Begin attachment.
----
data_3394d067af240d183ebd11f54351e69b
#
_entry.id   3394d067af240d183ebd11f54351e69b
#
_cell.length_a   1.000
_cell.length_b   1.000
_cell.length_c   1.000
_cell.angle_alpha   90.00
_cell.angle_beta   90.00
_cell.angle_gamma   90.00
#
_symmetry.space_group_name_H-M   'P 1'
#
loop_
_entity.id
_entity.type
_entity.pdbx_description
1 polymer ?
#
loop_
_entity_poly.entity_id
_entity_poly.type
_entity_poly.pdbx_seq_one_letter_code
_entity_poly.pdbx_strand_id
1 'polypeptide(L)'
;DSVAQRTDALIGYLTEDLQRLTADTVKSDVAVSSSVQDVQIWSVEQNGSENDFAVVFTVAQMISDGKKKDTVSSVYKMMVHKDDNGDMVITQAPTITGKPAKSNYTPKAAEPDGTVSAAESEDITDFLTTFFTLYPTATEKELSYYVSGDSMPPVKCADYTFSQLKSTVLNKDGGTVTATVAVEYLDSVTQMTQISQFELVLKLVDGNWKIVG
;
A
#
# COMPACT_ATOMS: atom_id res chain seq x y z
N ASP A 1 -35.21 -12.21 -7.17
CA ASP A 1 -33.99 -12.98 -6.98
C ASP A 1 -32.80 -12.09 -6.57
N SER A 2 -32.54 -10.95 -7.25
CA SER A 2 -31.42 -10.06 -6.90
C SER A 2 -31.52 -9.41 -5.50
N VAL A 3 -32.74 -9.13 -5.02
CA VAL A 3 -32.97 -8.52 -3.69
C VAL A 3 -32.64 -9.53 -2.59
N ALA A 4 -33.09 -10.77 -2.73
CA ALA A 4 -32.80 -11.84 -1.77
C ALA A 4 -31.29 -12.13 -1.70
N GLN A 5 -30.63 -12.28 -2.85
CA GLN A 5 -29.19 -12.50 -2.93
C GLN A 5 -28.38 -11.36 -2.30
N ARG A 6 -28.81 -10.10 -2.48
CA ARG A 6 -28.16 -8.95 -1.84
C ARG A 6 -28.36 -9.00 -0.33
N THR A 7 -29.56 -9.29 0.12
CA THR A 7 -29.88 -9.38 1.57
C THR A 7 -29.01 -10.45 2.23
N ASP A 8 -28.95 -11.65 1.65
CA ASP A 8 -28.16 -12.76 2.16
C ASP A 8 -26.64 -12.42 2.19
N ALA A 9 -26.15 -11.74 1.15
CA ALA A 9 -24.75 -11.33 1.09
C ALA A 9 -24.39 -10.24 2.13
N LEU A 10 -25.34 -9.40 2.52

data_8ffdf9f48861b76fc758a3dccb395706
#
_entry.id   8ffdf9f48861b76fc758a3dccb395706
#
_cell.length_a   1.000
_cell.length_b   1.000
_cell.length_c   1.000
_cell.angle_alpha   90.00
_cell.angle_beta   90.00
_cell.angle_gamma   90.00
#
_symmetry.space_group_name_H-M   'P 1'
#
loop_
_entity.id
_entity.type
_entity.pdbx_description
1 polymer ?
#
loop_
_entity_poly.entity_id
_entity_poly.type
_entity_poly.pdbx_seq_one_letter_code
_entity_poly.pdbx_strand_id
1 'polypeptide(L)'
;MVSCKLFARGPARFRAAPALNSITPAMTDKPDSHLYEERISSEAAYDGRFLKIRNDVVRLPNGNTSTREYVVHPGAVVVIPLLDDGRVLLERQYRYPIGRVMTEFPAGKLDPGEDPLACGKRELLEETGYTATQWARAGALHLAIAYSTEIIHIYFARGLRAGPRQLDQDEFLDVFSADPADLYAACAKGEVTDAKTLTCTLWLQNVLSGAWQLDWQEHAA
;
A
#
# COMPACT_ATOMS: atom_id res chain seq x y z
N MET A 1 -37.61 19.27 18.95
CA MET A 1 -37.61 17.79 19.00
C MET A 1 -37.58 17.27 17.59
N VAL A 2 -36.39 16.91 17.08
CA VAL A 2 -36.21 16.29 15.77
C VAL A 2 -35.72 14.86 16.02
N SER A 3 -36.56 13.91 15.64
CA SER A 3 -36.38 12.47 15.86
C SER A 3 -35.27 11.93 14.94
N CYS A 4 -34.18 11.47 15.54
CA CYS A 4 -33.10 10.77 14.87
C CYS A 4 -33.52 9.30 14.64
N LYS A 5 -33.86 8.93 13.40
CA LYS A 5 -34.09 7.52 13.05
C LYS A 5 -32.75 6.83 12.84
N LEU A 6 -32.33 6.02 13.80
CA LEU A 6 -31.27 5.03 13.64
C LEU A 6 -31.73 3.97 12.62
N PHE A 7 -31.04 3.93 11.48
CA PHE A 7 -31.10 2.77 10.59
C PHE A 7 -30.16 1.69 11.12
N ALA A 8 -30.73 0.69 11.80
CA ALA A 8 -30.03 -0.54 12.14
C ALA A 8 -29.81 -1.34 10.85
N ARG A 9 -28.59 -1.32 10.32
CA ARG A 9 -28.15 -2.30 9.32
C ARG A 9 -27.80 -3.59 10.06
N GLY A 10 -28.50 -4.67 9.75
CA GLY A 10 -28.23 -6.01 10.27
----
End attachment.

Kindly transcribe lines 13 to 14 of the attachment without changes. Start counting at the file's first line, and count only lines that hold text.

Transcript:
#
loop_